It used to be that most broadband contracts were either 12 months or 18 months, and while those deals still do exist, providers like BT, EE and others are increasingly standardising their contract length to two years. We're not a fan of a two-year contract because it limits your ability to switch and find a better deal for a very long time.

While we don't think it should be a deal-breaker if you find just the right broadband deal and it happens to be on a two-year (24 month) contract, it should certainly be a consideration.

Customer service reputation matters

If you manage to get through an 18 month contract without your broadband dying at least once, you're in a very small and lucky group. Most of us will face issues with our broadband at some point – it's just the nature of the beast. And at that point we're going to have to deal with customer services. At this point, customer service matters.

Luckily, we have a complete report on how UK providers fare in this regard, according to their own customers.

Router, whole home wifi and wifi guarantees

This is one of those areas you don't know you need to look out for till it's too late. Most of the biggest providers (Sky, BT, Virgin Media, TalkTalk and so on) now offer some sort of whole home wifi solution. That is, beyond the router you'll be given with your package, they offer an option to extend your wifi network to 'mesh' devices they will also supply you on request that extend the range of your wifi to cover the whole house. If you need it.

With that, many of them how offer a 'wifi guarantee' whose terms vary, but broadly offer some sort of financial compensation if you can't get decent wifi in every room of your home within a certain threshold. Here's an overview of the most popular of such schemes:

Virgin WiFi Max Sky WiFi Max BT Complete WiFi
Upgraded router No Sky Max Hub No
Router required Hub 3, 4 or 5 Sky Max Hub BT Smart Hub 2
Free with Gig1 or Volt None None
WiFi Guarantee 30Mbps 3Mbps Strong' wifi signal, every room
Equipment Up to three Max Pods Up to three Max Pods Up to 3 'Discs'
Price £8 p/m £7.50 p/m £10 p/m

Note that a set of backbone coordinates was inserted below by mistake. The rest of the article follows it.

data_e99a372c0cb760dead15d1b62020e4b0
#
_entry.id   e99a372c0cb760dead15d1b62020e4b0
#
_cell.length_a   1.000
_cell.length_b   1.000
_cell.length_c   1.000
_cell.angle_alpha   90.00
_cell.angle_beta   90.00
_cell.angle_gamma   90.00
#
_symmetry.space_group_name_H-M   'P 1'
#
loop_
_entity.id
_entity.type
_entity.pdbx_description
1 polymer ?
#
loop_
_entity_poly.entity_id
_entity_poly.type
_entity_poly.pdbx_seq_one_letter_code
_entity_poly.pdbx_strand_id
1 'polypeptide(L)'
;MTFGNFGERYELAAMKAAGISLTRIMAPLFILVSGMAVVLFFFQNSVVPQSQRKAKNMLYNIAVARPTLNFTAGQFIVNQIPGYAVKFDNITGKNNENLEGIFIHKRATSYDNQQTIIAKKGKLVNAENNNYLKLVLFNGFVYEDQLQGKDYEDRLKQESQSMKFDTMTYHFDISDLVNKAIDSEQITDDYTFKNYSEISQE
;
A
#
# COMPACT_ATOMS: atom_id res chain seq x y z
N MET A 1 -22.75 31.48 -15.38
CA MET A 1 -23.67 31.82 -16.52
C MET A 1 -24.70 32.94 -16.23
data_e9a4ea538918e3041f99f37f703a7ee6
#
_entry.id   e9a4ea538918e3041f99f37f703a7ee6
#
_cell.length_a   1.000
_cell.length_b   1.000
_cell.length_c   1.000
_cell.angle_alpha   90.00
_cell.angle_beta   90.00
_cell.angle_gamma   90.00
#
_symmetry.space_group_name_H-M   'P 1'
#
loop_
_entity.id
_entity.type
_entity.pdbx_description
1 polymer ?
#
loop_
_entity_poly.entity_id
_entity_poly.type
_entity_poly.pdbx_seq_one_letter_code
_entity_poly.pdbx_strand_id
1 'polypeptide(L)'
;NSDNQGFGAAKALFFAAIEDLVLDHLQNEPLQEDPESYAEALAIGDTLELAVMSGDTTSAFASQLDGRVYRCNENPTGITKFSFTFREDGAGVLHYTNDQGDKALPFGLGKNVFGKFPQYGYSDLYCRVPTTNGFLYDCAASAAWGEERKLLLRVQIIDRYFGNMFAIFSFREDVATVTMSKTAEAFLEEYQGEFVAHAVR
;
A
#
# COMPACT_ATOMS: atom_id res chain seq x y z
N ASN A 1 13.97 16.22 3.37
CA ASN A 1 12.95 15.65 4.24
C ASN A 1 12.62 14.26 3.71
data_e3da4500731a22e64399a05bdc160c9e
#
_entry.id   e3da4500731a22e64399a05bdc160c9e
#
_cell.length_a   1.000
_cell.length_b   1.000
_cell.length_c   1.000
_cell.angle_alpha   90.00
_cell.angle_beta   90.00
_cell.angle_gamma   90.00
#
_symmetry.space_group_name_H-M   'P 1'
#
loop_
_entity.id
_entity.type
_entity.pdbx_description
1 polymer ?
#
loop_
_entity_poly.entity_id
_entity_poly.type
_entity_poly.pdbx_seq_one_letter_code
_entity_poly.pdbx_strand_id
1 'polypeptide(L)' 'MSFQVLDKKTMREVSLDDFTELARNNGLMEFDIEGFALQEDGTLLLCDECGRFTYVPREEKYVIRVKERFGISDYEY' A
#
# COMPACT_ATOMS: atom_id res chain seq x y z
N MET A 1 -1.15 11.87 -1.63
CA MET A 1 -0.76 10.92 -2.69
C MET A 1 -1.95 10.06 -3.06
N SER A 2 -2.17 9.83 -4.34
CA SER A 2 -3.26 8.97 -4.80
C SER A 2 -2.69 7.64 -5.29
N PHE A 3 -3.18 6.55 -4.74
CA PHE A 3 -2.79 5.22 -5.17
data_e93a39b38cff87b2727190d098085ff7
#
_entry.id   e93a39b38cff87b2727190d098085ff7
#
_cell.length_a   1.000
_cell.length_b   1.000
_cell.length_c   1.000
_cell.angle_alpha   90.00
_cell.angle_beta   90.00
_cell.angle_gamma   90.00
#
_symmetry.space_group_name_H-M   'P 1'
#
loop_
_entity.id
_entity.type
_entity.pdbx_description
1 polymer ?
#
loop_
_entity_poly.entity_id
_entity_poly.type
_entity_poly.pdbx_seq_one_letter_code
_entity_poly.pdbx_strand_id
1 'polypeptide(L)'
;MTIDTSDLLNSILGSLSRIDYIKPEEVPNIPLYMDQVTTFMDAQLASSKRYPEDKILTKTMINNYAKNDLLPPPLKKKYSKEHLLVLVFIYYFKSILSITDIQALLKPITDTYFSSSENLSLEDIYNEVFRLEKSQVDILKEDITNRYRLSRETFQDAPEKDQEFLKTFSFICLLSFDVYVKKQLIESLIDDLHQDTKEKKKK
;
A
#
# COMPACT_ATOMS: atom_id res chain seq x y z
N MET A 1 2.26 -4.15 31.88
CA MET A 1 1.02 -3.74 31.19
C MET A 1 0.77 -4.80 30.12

Free anytime engineer visits No Yes No
Guarantee £100 bill credit 1 month free £100 cashback

You will only see these sorts of guarantees and additional equipment from the big providers.

Installation: How long and what to expect

Choosing your new deal is the hard bit. If you've made it through the process this far and are happy with your choice you are 90% of the way there. Still, it's good to know what to expect when it comes to getting your new broadband package up and running. So without too much fuss, here is the process:

  • Wait two weeks – Almost every provider requires about two weeks to get your new broadband installed from the time you order it
  • Engineer visit (or not) – Depending on what cables you already have coming into your home you may or may not require an engineer visit on the day you go up and running. When you sign up your new provider will inform you whether you do
  • Send back your old gear – Most providers will now ask for their old router back. They tend to send you the packaging and labels you need to do it but it's always worth finding out what the process is. Some providers will charge you for not returning old gear
  • Wait for cooling off period to end – Your cancellation or cooling off period (the time during which you can back out of your broadband deal) is usually two weeks beyond the day your new connection is functioning
  • Claim any cashback or reward cards – The reason you'll need to be aware of the cooling off period is that any deal offering cashback or reward cards will require you to manually claim them within a window following this period. If you get a deal with bill credit though, you won't need to do this as it will automatically come off your first bill or two